Found just south of the Arctic Circle and displaying similar characteristics to its closest northern neighbours, the taiga (sometimes known as the boreal forest) is a landscape of sweeping vistas, silent lakes, and remote, untouched beauty. Miles from the bustle of the city, the taiga is a mythical landscape that is home to reindeers, wild bears, Siberian tigers and moose - the most elusive and unexpected of the planet’s inhabitants.
Spreading for miles across the Earth’s northern hemisphere, these hardy creatures and the landscapes that they call home are built to withstand the coldest of weathers - from the open spaces of Canada, across northern Europe, to the vast mountain ranges of Asia and the distant climes of northern Russia.
Packed with coniferous forests and glacial lakes that are at the mercy of the Arctic air, the landscapes of the taiga are bracing, bright - and incredibly popular with those who want to disconnect from daily life and be truly awed by the power of nature.
- Tall evergreen trees
- Little precipitation
- Cold weather
- Shallow soil
- Found between tundra and temperate forests
- Acidic peat bogs
- Mountainous landscapes
- Thick forest
- Cold winters and short summers
- Heavy snow
- Cones and pines
- Shallow roots
- Boreal forest (in the southern taiga)
Logging is the biggest threat to the taiga, with the worldwide need for paper and wood for construction projects causing soil erosion and loss of biodiversity. Climate change can also cause fewer trees to grow in the taiga: warming temperatures mean the melting of the permafrost, leading to increases in bogland. As the area is characterised by shallow tree roots, trees can lilt and become unstable when the permafrost melts into the soil. As boreal forests in the south of the taiga store most of the world’s carbon, threats to their continued existence are extremely concerning.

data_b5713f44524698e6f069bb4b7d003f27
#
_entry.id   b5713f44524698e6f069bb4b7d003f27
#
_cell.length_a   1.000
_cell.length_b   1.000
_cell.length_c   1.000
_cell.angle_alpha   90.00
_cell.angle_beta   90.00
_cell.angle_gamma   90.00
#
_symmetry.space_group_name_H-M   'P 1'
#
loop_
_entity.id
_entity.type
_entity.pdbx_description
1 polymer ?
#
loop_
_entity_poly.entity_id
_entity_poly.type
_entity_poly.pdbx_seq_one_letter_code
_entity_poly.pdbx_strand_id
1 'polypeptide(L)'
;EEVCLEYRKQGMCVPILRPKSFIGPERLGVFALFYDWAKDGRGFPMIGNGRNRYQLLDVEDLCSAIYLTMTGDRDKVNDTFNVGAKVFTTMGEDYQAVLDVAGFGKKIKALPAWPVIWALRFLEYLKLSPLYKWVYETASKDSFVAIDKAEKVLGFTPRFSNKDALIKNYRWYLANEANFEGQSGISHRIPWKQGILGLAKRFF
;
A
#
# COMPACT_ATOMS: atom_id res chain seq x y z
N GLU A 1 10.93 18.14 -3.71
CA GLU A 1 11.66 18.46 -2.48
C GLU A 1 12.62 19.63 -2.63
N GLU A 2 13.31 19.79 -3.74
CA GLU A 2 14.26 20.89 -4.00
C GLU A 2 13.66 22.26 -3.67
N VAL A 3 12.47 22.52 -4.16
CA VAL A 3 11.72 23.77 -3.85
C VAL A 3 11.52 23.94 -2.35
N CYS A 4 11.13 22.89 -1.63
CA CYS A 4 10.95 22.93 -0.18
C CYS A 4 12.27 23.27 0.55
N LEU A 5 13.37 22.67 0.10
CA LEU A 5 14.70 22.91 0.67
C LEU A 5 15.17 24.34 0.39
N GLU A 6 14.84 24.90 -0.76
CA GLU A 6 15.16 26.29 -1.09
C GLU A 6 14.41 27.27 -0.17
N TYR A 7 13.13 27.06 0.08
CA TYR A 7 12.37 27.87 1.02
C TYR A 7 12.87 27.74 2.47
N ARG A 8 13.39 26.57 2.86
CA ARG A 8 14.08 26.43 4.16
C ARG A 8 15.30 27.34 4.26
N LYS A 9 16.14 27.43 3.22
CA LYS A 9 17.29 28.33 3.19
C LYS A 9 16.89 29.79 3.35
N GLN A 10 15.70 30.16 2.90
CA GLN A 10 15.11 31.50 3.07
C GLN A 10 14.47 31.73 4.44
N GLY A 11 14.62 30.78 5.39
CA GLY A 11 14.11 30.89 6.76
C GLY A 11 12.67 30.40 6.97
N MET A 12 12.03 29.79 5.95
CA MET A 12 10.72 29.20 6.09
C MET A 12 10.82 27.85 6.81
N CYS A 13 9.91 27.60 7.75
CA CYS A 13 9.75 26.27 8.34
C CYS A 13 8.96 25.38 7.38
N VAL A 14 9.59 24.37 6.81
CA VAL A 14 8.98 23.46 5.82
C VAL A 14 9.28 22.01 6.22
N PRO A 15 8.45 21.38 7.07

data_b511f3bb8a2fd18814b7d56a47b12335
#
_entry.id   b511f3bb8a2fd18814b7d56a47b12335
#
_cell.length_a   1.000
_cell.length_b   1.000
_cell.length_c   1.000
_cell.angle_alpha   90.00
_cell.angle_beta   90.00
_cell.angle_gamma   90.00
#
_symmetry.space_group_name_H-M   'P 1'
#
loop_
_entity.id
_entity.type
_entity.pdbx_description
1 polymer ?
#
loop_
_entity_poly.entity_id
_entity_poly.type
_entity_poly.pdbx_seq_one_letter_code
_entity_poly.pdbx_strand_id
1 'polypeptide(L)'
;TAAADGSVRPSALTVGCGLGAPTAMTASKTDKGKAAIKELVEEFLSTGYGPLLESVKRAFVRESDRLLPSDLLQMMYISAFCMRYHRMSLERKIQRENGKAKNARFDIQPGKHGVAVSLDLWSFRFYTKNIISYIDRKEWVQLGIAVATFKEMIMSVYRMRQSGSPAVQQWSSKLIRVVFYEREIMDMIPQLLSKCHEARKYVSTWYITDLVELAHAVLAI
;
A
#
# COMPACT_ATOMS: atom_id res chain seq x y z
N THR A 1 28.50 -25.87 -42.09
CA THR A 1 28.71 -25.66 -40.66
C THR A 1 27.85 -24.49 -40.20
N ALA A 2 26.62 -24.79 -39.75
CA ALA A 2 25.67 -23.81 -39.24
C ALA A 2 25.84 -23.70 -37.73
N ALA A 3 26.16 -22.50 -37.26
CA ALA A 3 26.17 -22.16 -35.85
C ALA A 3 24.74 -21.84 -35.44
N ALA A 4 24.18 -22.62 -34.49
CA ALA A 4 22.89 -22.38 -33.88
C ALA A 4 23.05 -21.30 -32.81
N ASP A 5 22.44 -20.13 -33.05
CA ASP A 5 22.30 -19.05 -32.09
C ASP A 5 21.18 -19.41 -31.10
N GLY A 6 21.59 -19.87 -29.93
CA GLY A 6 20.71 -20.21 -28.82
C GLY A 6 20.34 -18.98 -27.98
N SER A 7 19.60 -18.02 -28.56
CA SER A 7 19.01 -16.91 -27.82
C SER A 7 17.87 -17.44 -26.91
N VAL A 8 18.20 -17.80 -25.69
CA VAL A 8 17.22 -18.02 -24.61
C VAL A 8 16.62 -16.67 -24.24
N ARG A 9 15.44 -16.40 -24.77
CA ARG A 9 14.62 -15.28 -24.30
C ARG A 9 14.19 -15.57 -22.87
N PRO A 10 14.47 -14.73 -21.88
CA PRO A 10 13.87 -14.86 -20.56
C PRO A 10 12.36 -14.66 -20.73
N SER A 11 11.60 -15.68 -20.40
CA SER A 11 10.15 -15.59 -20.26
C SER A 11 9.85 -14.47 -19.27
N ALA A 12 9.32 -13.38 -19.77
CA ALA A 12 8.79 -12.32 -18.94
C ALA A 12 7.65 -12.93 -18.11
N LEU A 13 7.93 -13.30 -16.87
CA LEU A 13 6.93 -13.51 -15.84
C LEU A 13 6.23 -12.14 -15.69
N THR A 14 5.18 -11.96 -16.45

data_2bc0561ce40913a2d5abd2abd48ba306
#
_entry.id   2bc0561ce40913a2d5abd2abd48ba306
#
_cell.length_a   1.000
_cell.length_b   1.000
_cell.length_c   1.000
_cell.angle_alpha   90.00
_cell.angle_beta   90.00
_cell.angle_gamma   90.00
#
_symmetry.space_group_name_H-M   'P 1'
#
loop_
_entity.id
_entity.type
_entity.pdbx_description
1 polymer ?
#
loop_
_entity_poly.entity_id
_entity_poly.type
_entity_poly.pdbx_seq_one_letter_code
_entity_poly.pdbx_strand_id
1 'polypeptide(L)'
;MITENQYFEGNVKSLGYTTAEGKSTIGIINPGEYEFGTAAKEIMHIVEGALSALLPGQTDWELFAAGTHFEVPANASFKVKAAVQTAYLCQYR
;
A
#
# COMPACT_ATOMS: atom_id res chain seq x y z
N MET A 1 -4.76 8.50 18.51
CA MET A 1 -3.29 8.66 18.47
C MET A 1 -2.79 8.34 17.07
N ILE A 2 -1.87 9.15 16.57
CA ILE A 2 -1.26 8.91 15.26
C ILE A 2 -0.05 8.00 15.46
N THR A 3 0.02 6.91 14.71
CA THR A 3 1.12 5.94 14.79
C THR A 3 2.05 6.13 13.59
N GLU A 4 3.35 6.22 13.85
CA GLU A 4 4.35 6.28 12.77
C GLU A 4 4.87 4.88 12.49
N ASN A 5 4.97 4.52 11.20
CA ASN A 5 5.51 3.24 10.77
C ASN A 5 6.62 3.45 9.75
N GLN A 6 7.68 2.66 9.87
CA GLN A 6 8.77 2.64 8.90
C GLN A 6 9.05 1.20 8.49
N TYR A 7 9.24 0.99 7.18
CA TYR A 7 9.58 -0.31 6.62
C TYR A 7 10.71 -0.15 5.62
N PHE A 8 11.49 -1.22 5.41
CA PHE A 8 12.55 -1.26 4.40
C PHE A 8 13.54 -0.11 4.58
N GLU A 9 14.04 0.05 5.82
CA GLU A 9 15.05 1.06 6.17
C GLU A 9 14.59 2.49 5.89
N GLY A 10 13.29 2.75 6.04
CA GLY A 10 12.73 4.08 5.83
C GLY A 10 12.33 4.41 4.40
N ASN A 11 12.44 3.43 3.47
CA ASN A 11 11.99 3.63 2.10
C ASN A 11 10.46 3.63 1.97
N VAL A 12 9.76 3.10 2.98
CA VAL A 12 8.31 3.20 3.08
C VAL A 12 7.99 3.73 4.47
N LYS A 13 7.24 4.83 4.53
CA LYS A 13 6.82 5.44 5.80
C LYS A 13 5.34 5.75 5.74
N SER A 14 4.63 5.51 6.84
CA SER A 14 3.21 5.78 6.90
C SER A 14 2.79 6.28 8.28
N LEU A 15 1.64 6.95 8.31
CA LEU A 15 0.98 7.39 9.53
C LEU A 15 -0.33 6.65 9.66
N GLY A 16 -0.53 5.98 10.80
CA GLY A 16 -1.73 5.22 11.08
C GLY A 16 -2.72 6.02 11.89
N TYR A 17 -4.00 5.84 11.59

Animals are at risk as the taiga warms, as many of the biome’s native species are not adapted to survive in warmer climates. This means that non-native species may start to inhabit the area, upsetting the biome’s delicate ecosystem and causing plant life to diminish.
The otherworldly landscapes created by the taiga often mean stunning vistas that can be far-removed from our own. Isolation and returning to nature are key for most visitors to the taiga, whether they’re in Canada, Scandinavia or northern Russia. Wild camping, snow-mobiling, hiking, cross-country skiing, dog-sledding and seeking out the Aurora Borealis are all popular activities. The numerous lakes that are found in the taiga mean activities like canoeing, kayaking and fishing are common.
Sustainable tourism, including wildlife tracking, also brings visitors to the taiga. The opportunity to spot elusive animals like bears, caribou and moose can provide memories that you’ll never forget. In the taiga of northern Canada, some intrepid explorers have even set out on the trail of the mythical Bigfoot. Feel free to join them… although we can’t guarantee that you’ll track him down.
The largest taiga in the world is in Russia, where it stretches from the Ural Mountains all the way to the Pacific Ocean. The lakes found here are popular with visitors, whilst in Scandinavia, the taiga is a great location from which to experience the Aurora Borealis. Eastern Finland is also a great spot for wildlife spotting.
Despite the harsh conditions, various species have adapted to survive in the taiga. Mammals including lynx, Siberian tigers, wolves, wolverines, hares, bears and moose can be seen stalking between the trees, whilst small rodents such as mice can be found on the forest floor. Migratory birds that call the taiga home in the summer months fly south in the winter.
Spruce, fir, larch, cedar and pine are some of the most common examples of evergreen trees found in the taiga, whilst the biome may also contain shrubs, moss and various types of mushroom.